“I was hoping there’s be a large cash prize. I’m disappointed but I guess my brother’s brain augmentation operation will have to wait. Thank you very much. Appreciate it.”
Ray and Tom turned down an untold number of endorsement offers over the years, reasoning that wealth was useless after a certain point. Tom, especially. Per The New York Times:
He was the first in his family to attend college, NPR reported, earning a degree in economics, politics and engineering from the Massachusetts Institute of Technology in 1958. His brother graduated from M.I.T. in 1972.
He described the incident in 1999, when the brothers shared a commencement speech at their alma mater. Tom described driving on Route 128 to his job in Foxboro, Mass., in a little MG that “weighed about 50 pounds” when a semi-truck cut him off. Afterward, he thought about how pathetic it would have been if he had died having “spent all my life, that I can remember at least, going to this job, living a life of quiet desperation.”
“So I pulled up into the parking lot, walked to my boss’s office and quit on the spot.”
The thing about the Puzzler, the segment that was frequently not car-related but often a plain brain-teaser, was that it started it as a ploy to get more business to their shop. The show wasn’t national in the late ’70s, and WBUR wouldn’t let them mention their shop on air. So a handy workaround was having a feature that gave out the address of the shop for listeners to send answers into, but without naming it.
“We took the gig even though it didn’t pay us because we thought it would be good for business at the garage but they wouldn’t let us do that, the bastards!” Ray said. “Pretty soon people made the connection.”
The show itself quickly created awkward scenarios though, in which people would drive their beaters from long distances, expecting the Car Talk guys to do their thing. It didn’t always pan out. Some were starstruck.
“One particular guy came down from the far reaches of Maine near the Canadian border,” Ray said. “I didn’t even know they have radios up there. And he had listened to the show—this is when we were on nationally—for a number of years and he had some oddball problem where the car would cut out periodically without any warning. He had taken it to everyone within about a 100-mile radius. So he decided, I’m going to make the trek. So he gets a room at the Hotel 7 or whatever, drives himself down here and we had the car for a day or so, and I’m not sure we figured it out for him, but he was—I don’t know exactly what the right word is—jittery when he left. He backed his car out of the garage—he was attempting to back his car out of the garage—and crashed into the wall.”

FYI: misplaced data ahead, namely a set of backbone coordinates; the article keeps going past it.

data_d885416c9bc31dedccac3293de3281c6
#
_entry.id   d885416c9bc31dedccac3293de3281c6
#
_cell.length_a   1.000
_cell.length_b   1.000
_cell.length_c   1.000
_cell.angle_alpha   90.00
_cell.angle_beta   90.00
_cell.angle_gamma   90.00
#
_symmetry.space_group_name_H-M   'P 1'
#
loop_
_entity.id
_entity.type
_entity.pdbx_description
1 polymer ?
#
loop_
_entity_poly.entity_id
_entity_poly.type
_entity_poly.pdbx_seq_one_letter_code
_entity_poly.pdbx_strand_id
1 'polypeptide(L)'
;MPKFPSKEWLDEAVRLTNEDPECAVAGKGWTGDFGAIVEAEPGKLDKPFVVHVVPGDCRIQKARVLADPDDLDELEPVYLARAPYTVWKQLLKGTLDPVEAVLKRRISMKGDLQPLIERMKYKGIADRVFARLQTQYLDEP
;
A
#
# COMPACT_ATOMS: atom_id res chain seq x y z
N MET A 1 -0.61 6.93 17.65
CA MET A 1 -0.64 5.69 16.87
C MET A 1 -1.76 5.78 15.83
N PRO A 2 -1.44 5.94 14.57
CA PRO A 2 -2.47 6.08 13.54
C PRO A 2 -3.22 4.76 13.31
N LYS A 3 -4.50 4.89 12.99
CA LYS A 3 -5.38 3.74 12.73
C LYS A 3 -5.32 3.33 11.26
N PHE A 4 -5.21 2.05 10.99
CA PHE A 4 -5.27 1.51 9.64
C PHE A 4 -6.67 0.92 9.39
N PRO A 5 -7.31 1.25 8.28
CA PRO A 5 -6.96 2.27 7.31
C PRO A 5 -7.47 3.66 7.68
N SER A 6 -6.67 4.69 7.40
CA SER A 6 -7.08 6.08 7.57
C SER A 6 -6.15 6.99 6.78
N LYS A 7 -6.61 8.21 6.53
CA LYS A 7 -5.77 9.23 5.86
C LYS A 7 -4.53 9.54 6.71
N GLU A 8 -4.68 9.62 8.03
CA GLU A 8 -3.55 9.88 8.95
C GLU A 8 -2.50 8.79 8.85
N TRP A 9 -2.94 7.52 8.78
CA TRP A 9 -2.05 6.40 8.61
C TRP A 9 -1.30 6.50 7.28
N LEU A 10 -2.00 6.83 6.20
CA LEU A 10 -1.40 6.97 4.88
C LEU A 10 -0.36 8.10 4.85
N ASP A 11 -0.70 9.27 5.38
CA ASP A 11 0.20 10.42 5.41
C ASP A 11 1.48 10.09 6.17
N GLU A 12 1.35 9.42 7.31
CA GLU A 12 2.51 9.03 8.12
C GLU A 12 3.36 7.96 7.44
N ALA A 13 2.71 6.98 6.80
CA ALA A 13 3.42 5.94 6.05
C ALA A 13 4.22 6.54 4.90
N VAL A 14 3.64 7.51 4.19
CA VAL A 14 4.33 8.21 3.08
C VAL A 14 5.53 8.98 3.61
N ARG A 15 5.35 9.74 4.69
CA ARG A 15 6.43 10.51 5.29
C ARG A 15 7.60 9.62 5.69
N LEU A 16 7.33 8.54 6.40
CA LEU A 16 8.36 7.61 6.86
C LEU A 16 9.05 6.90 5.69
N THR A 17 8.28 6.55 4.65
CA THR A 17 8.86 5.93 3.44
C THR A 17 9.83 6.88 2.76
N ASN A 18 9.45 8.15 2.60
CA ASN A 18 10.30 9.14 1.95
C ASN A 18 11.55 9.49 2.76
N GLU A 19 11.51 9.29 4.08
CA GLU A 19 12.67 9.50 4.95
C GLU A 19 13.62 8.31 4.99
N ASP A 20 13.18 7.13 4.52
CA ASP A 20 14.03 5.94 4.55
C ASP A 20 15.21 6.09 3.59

The worst part of life is saying goodbye. Goodbye to people you love. Goodbye to people you have loved. Goodbye to your family. My own brother is still alive, but we haven’t spoken in years. We never said goodbye, but we might as well have. Most goodbyes are like that. Things rarely just stop. Things mostly drift.
Until the long goodbye comes. When that happens, you’re never ready. When that happens, it happens very, very quickly, and then, almost as quickly, the moment is gone. You adapt. It was just yesterday we were joking around, like we used to do, you think. Now, you’re gone.
Ray knows this. It was just yesterday that he and Tom were in the studio yukking it up. It was just yesterday when they opened their shop. It was just yesterday when Ray was a child and Tom was in college, taking Ray places. It was just yesterday when Tom was still alive.
“I’m sad that my brother’s gone, obviously, but we had a great, great, great time together,” Ray said. “I say that without any equivocation. Even when we weren’t [in the studio], we were together all the time. We did stuff and we had a million laughs, and nothing was more fun than sitting at the dinner table with our folks and kids. It was great! Most people don’t have that in their lives. We just had a fabulous time. Do I feel cheated? I don’t. There were many, many, many years. And what I have is looking back on all those great Christmases, birthday parties, and backyard barbecues, and all those kinds of things that we did together that were just so much fun.
“And all the stupid stuff,” Ray said.
(Update, 5:42 p.m.: A Car Talk producer emailed to assure listeners that The Best of Car Talk is still distributed by NPR to some 80 stations, after many stations expressed interest in continuing the show following the previous announcement. I’ve updated the post.)